Mapping UK Local Political Data

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For my PhD research, I needed to collect local political data for the UK. This article documents the data sources and procedure used to create a suitable dataset for my analysis.

This provides a technical overview of the data. The R code used to create the analysis is available through GitHub here.

Setup

R was used to run the analysis. The code uses a number of packages to process the data:

library(tidyverse) # For reformatting data
library(readxl) # To load the council data in
library(raster) # To read the council shapefile
library(ggplot2) # ploting results
library(magrittr) # make code more readble
library(reshape2)
library(rgeos)

Data Sources

Two primary data sources were used for this analysis:

  • Council compositions link here. Produced by the Elections Centre, this datasource provides local council composition records for each year from 1964-2015. The years before 1973 cover only the London boroughs established in 1964. It is recommended you read the cover page in the spreadsheet to gain an understanding of the variables.
  • Boundary Data link here: Local Unitary Authority boundaries were used.

To run the following code, you should download the datasets and unzip them to your home directory. The shapefiles should be kept in their folder infuse_dist_lyr_2011. Or alternatively, the following script will download the shapefiles:

# Download and unzip data
download.file(url = "https://borders.ukdataservice.ac.uk/ukborders/easy_download/prebuilt/shape/infuse_dist_lyr_2011_clipped.zip", 
              destfile = "infuse_dist_lyr_2011_clipped.zip")
unzip(zipfile = "infuse_dist_lyr_2011_clipped.zip", exdir = "infuse_dist_lyr_2011_clipped")
file.remove("infuse_dist_lyr_2011_clipped.zip")
boundaries <- shapefile("infuse_dist_lyr_2011/infuse_dist_lyr_2011")

If you are not interested in low resolution results, you may want to simplify the input boundary to reduce it from the file size. The following code uses the gSimplify function from rgeos to reduce the file size to around 5Mb.

# Optional simplify of rasters. This is useful if you want to reduce the size of the shapefile to make it easier to plot
boundaries_sim <- gSimplify(boundaries, tol=150, topologyPreserve=TRUE)
shapefile(boundaries_sim, "Boundaries_simplified", overwrite = TRUE) 

Note: this function does not respect boundaries. You will get slight gaps between regions. The package rmapshaper could be used instead which respects border geometries, as described here

Code

As excel data stores each year as a different tabs, the first thing to do is merge it into a single data table. As mentioned previously, the political dataset contains data going back to 1964, so you can customise the years which are extracted by the function:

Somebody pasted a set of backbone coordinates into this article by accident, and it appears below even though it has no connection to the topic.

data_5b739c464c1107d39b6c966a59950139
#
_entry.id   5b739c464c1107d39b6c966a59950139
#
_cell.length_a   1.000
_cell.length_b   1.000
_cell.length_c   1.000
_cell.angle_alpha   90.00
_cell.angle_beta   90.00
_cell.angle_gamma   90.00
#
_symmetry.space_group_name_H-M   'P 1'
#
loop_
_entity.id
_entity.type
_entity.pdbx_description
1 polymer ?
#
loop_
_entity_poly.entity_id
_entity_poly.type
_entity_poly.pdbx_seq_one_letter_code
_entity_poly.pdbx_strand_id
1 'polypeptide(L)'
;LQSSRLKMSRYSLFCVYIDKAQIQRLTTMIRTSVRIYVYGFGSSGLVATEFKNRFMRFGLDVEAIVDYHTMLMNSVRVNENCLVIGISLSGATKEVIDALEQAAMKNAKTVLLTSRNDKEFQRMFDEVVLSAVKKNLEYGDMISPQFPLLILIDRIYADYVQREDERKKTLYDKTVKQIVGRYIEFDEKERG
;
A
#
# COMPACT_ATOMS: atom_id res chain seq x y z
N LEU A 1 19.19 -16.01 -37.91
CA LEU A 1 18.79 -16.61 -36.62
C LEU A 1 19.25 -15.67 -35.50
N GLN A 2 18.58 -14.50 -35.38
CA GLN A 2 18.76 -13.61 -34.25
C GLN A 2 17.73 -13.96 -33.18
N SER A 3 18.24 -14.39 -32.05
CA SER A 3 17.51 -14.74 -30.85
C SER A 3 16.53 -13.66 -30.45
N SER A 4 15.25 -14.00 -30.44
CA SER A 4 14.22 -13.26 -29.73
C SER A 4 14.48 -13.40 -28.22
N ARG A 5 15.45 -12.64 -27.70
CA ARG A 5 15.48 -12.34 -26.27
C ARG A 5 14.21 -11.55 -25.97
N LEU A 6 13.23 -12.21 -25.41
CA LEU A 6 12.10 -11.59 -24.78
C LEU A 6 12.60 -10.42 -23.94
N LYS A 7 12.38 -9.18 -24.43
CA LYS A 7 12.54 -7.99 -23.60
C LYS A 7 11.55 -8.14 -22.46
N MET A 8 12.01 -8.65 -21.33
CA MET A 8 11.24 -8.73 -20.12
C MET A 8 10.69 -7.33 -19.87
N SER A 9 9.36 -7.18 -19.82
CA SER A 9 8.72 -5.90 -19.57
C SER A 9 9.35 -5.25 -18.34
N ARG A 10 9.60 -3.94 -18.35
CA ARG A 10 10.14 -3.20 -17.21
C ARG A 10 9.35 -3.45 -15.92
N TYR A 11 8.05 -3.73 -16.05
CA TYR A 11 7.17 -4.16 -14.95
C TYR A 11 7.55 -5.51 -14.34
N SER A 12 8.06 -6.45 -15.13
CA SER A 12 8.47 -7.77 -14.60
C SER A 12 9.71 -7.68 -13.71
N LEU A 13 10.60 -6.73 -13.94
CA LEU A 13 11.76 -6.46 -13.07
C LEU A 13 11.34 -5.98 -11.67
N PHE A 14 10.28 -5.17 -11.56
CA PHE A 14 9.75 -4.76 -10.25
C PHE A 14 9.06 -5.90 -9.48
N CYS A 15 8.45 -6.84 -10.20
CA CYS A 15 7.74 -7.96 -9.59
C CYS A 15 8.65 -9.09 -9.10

start <- 2010
end <- 2015

YearSubset <- start:end # Extracting Data from datasets

# Extract the data from the csv file
data_council_long <- lapply(YearSubset, 
                            function(x) readxl::read_excel(file.path("Council compositions by year.xlsx"), sheet= as.character(as.name(x)))) %>%
  do.call(rbind,.)

The boundaries data contains a total of 404 features. While the boundary data largely matches the tabular naming, tere are a few missing values. Firstly, the two sets of names are stripped of all special characters and converted to upper case to simplify the comparison. A number of keywords were also identified which were preventing the pairing. For example, local authority names often contained “The City of”, while the shapefiles only listed the cities name.

# Form a list of the authority names
# Remove "&" symbol and convert to uppercase
names_LA <- data.frame(LAName = unique(data_council_long$Authority))
names_LA$Altered <- names_LA$LAName %>%  gsub("\\&", "and", .) %>%  toupper() 

# Copy the name before comparing
names_shp_council <- data.frame(Original = boundaries$geo_label)
names_shp_council$Altered <- names_shp_council$Original %>% as.character() %>% toupper()

# A number of rules specified to match the LA names to the shapefile values
find <- c(" \\(B)"," District", "The City of ", ", City of", " London Borough", "\\.", " City","Bucks")
replace <- c("", "", "", "", "", "", "", "Buckinghamshire")

# Replace Inconsistencies between datasets
for (i in 1:length(find)){
  names_shp_council$Altered <- gsub(toupper(find[i]), toupper(replace[i]), names_shp_council$Altered)
}

## --- Match Datasets
pairs_shp_data <- merge(names_LA, names_shp_council, by = "Altered") %>%